Tinker Tailor Soldier Spy is a film adaptation from le Carré’s espionage classic of the same name. Each word in the title is a codename for each suspect within British Intelligence called “the Circus.” Tinker refers to new chief of the organization Percy Alleline; Tailor and Soldier to his deputies Bill Haydon and Roy Bland, respectively. And yes, there’s the spy, or "mole," the apparent catalyst of the story. Ostensibly, the movie follows a mystery arc with two operations—or shifts in power—bookending it: one is Operation Testify, a backstory and the cause of the former chief and old power’s fall, and the other Operation Witchcraft, a platform for the rise of a new power, Alleline et al. As the plot thickens, however, each of the characters is allowed a short but significant moment, either in flashback or in a one-on-one conversation with Smiley, unveiling the flip sides of their otherwise cloaked selves. The movie thus turns out to be less about finding the exit of a labyrinth than a deliberate illustration of the characters, their relationships, ideals and moral qualms.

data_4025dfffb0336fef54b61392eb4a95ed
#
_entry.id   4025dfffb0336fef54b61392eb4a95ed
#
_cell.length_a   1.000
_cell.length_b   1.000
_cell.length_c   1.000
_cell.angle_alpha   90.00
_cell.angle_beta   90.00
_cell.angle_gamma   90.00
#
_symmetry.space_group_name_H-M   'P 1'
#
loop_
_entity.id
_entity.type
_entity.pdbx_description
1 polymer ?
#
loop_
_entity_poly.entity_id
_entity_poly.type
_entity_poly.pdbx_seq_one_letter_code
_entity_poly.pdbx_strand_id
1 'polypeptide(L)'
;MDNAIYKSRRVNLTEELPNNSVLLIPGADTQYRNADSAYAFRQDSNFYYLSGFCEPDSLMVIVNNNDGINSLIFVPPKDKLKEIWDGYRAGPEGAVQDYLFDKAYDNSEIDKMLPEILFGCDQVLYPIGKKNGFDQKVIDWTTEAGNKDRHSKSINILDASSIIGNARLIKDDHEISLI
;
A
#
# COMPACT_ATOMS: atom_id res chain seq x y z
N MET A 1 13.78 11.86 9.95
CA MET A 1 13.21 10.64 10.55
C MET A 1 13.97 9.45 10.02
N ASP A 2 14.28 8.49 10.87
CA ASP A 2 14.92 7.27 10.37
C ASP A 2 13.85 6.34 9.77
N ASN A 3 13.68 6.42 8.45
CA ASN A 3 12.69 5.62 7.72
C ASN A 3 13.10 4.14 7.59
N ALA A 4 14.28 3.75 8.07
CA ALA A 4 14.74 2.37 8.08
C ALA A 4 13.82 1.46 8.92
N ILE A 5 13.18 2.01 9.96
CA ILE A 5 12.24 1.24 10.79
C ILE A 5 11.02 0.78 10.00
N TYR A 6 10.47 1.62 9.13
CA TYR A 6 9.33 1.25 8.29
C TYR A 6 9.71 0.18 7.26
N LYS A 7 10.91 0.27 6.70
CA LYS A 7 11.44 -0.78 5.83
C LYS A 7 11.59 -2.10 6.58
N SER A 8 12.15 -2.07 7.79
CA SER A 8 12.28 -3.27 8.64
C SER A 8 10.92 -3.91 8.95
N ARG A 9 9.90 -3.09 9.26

In other words, despite its plot-heavy exterior, this Cold War-era thriller seeks to be a character study by forming a pervasively enigmatic atmosphere and integrating into it Smiley’s equally enigmatic character and the ambiguous nature of his profession. Structurally, it’s also a continuous interplay of regularity and gradual escalation, with interpolation of the repeated shots/scenes (e.g., a dumbwaiter containing intelligence, Jim Prideaux getting shot, Smiley treading water, Smiley entering his dingy house alert, the suspects’ faces flashing across Smiley’s mind, and a Christmas party or a “good time” where everybody feigns festiveness, trust and openness), and with a creeping penetration into the characters, as Smiley’s investigation simultaneously crawls forward. Also fortifying the regularity and slow-burn build-up is the use of parallels in the opening and ending sequences, the former smoothly phasing in the characters and the latter tracing their last moments, one by one, interposed with that “good time” flashback. For this, writers Bridget O'Connor and Peter Straughan, as well as editor Dino Jonsäter, deserve much applause.